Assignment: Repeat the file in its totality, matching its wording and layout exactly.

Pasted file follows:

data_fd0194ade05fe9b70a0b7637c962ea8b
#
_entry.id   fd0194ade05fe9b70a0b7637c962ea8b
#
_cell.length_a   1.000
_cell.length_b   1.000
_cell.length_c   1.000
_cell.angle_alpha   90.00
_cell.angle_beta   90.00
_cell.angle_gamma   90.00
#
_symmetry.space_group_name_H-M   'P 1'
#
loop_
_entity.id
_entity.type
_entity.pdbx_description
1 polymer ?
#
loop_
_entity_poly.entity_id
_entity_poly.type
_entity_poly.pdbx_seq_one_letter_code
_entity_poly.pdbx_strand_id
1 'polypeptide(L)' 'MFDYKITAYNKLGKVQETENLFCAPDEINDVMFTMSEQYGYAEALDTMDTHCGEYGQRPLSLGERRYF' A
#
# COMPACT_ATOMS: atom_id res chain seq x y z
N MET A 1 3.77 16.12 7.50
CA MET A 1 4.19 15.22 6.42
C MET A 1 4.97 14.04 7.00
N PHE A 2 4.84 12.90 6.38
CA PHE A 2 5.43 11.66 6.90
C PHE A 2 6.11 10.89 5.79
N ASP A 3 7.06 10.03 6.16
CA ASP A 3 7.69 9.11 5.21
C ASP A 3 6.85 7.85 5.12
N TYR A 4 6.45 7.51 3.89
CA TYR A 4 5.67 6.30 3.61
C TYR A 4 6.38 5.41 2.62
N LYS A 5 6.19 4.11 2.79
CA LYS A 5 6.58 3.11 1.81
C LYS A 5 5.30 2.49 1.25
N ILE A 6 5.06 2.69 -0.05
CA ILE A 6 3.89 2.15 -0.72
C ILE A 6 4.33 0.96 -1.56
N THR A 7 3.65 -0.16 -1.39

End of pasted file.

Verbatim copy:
data_fd0194ade05fe9b70a0b7637c962ea8b
#
_entry.id   fd0194ade05fe9b70a0b7637c962ea8b
#
_cell.length_a   1.000
_cell.length_b   1.000
_cell.length_c   1.000
_cell.angle_alpha   90.00
_cell.angle_beta   90.00
_cell.angle_gamma   90.00
#
_symmetry.space_group_name_H-M   'P 1'
#
loop_
_entity.id
_entity.type
_entity.pdbx_description
1 polymer ?
#
loop_
_entity_poly.entity_id
_entity_poly.type
_entity_poly.pdbx_seq_one_letter_code
_entity_poly.pdbx_strand_id
1 'polypeptide(L)' 'MFDYKITAYNKLGKVQETENLFCAPDEINDVMFTMSEQYGYAEALDTMDTHCGEYGQRPLSLGERRYF' A
#
# COMPACT_ATOMS: atom_id res chain seq x y z
N MET A 1 3.77 16.12 7.50
CA MET A 1 4.19 15.22 6.42
C MET A 1 4.97 14.04 7.00
N PHE A 2 4.84 12.90 6.38
CA PHE A 2 5.43 11.66 6.90
C PHE A 2 6.11 10.89 5.79
N ASP A 3 7.06 10.03 6.16
CA ASP A 3 7.69 9.11 5.21
C ASP A 3 6.85 7.85 5.12
N TYR A 4 6.45 7.51 3.89
CA TYR A 4 5.67 6.30 3.61
C TYR A 4 6.38 5.41 2.62
N LYS A 5 6.19 4.11 2.79
CA LYS A 5 6.58 3.11 1.81
C LYS A 5 5.30 2.49 1.25
N ILE A 6 5.06 2.69 -0.05
CA ILE A 6 3.89 2.15 -0.72
C ILE A 6 4.33 0.96 -1.56
N THR A 7 3.65 -0.16 -1.39